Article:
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What are the requirements for filing for Chapter 13 bankruptcy?

Not long ago, this blog discussed the elements of a Chapter 7 bankruptcy filing. Many individuals who use bankruptcy as a means of alleviating their overwhelming financial burdens choose Chapter 7 because it provides a relatively quick method of finding freedom from debts. However, it is important that those who are considering bankruptcy understand the Chapter 13 process as well and the requirements it imposes on those who wish to utilize its protections.

Unlike a Chapter 7 bankruptcy which essentially eliminates a debtor's outstanding financial burdens through the liquidation of their property, a Chapter 13 bankruptcy takes several years to complete as a debtor satisfies the requirements of their court-approved repayment plan. In order to file for Chapter 13 bankruptcy, a party must meet certain criteria.

First, businesses may not file for Chapter 13 bankruptcy. This process is reserved for private persons, only. Beyond that, only individuals who have not completed a Chapter 13 bankruptcy in the prior two years or a Chapter 7 bankruptcy in the prior four years may file for this type of bankruptcy.

Next, individuals who want to use Chapter 13 bankruptcy must be current on their tax filings and must have completed credit counseling in order to begin the process. They must be able to repay some of their debts but unable to repay all of their debts with the income that they receive.

There are a host of other requirements that people must meet in order to successfully file for Chapter 13 bankruptcy. To learn more about this useful legal process for ending burdensome debts, readers are encouraged to discuss their financial needs and concerns with bankruptcy attorneys in their areas.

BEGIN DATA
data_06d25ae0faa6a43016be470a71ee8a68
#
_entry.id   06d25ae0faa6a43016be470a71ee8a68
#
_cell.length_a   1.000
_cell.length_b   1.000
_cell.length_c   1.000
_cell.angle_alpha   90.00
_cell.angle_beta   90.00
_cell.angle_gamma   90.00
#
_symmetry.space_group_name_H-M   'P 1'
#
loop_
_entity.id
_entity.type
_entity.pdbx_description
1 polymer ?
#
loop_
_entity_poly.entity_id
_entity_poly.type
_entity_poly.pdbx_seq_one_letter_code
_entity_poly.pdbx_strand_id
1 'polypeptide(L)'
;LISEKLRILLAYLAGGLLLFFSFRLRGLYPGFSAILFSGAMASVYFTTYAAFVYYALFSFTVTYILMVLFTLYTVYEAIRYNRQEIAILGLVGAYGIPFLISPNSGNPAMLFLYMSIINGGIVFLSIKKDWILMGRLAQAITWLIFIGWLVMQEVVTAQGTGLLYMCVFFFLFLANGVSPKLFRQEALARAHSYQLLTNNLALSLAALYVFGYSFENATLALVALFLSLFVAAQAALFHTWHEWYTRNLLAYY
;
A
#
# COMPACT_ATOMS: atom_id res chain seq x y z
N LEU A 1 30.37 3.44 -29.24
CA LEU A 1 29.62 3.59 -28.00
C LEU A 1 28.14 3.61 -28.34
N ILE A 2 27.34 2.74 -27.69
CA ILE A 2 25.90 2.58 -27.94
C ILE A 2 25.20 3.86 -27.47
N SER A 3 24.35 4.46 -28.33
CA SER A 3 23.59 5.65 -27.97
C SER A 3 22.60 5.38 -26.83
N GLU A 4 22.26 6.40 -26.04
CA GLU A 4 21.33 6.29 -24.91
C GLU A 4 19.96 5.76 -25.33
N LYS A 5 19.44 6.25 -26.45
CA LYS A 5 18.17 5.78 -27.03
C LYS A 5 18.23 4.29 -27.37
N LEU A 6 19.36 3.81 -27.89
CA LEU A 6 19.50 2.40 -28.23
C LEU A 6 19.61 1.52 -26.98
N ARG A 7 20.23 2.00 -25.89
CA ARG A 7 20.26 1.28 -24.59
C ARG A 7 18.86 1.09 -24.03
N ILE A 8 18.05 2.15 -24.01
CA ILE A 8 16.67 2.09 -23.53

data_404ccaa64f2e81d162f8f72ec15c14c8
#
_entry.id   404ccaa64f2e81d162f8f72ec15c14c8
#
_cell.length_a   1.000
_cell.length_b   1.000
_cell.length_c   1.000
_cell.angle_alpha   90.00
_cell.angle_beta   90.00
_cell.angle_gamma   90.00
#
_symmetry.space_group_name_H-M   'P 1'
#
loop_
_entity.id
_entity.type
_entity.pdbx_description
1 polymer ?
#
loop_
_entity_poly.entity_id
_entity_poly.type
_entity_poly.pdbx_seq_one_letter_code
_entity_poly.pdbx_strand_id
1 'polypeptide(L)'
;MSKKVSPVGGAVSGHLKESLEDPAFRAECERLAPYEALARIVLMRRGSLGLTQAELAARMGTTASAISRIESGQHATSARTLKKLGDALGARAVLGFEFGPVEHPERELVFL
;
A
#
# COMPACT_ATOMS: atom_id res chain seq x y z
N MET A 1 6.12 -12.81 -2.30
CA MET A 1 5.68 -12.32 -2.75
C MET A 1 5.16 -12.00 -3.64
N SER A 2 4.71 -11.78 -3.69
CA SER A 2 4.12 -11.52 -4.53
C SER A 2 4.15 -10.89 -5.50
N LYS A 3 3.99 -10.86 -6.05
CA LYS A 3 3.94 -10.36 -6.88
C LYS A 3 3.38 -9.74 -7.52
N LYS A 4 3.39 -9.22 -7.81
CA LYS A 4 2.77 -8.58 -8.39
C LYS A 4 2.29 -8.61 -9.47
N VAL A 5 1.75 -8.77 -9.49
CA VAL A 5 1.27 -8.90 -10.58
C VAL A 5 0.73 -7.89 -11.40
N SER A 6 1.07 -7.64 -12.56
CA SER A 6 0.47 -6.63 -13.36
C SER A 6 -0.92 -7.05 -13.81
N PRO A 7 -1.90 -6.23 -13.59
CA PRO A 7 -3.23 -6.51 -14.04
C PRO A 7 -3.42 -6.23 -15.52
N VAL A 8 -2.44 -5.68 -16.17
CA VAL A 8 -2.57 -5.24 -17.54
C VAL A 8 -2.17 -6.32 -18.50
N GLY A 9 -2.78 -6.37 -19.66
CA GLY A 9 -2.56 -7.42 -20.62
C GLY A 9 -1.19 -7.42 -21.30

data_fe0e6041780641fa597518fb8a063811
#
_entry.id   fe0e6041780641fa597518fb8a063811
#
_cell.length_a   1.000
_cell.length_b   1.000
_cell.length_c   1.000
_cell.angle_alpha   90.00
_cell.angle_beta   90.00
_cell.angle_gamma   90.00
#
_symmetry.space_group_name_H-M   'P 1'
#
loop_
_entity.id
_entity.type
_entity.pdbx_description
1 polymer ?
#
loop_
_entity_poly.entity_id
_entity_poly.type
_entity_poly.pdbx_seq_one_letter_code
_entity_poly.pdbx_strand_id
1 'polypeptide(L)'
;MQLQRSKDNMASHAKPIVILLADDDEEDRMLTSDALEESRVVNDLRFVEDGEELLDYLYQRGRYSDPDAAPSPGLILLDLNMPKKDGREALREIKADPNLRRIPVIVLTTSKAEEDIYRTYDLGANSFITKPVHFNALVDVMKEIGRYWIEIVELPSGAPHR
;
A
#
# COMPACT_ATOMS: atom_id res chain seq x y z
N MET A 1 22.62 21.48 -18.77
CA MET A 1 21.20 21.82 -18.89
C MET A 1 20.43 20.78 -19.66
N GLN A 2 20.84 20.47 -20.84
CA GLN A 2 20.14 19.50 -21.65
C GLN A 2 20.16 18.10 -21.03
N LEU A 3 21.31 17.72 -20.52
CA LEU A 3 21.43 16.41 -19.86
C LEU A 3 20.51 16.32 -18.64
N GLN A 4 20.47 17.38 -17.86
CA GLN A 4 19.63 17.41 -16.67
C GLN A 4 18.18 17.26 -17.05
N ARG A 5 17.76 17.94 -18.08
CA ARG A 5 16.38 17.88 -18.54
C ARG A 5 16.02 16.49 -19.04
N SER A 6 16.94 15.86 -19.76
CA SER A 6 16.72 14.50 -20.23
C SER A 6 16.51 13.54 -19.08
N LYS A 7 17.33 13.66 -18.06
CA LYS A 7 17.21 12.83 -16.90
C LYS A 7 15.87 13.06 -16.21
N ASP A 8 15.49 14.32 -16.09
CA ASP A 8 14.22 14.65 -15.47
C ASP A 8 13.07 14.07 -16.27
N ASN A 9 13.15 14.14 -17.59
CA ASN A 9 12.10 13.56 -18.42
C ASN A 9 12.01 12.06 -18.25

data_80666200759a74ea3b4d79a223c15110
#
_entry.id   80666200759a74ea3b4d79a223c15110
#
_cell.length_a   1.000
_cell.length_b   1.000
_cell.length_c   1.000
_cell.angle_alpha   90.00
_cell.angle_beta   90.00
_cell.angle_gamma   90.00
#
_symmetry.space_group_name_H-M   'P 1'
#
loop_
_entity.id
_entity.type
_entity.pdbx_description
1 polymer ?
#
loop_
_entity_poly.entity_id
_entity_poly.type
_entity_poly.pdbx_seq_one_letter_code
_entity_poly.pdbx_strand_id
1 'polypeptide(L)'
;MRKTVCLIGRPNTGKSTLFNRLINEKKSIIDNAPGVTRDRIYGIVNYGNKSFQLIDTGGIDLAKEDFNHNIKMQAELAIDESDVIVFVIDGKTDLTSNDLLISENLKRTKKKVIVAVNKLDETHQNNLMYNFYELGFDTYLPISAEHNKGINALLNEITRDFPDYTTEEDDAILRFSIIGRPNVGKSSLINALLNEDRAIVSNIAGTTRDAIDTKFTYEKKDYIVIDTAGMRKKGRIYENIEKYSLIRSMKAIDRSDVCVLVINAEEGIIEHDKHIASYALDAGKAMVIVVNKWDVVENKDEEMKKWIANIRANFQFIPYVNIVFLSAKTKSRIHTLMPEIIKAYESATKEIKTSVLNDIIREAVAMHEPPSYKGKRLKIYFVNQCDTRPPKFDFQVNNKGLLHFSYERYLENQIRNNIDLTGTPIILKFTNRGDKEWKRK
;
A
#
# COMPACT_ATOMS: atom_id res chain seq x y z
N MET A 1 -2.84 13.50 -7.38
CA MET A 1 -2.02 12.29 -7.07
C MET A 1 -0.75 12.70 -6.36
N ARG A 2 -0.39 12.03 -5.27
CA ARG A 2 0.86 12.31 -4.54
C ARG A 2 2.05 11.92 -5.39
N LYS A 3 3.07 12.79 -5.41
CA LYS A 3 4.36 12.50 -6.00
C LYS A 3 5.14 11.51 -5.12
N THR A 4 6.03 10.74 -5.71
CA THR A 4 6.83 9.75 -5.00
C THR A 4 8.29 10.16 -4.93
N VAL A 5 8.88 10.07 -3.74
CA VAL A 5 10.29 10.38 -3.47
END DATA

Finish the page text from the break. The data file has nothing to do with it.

Source: FindLaw, "Who Can File for Chapter 13 Bankruptcy?" accessed Nov. 13, 2017

Disclaimer: The information in this blog post ("post") is provided for general informational purposes only, and may not reflect the current law in your jurisdiction. No information contained in this post should be construed as legal advice from Sheehan Barnett Dean Pennington Little & Dexter, PSC or the individual author, nor is it intended to be a substitute for legal counsel on any subject matter. No reader of this post should act or refrain from acting on the basis of any information included in, or accessible through, this Post without seeking the appropriate legal or other professional advice on the particular facts and circumstances at issue from a lawyer licensed in the recipient's state, country or other appropriate licensing jurisdiction. 

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Disclaimer: The information in this blog post (“post”) is provided for general informational purposes only, and may not reflect the current law in your jurisdiction. No information contained in this post should be construed as legal advice from Sheehan Barnett Dean Pennington Little & Dexter, PSC or the individual author, nor is it intended to be a substitute for legal counsel on any subject matter. No reader of this post should act or refrain from acting on the basis of any information included in, or accessible through, this Post without seeking the appropriate legal or other professional advice on the particular facts and circumstances at issue from a lawyer licensed in the recipient’s state, country or other appropriate licensing jurisdiction.

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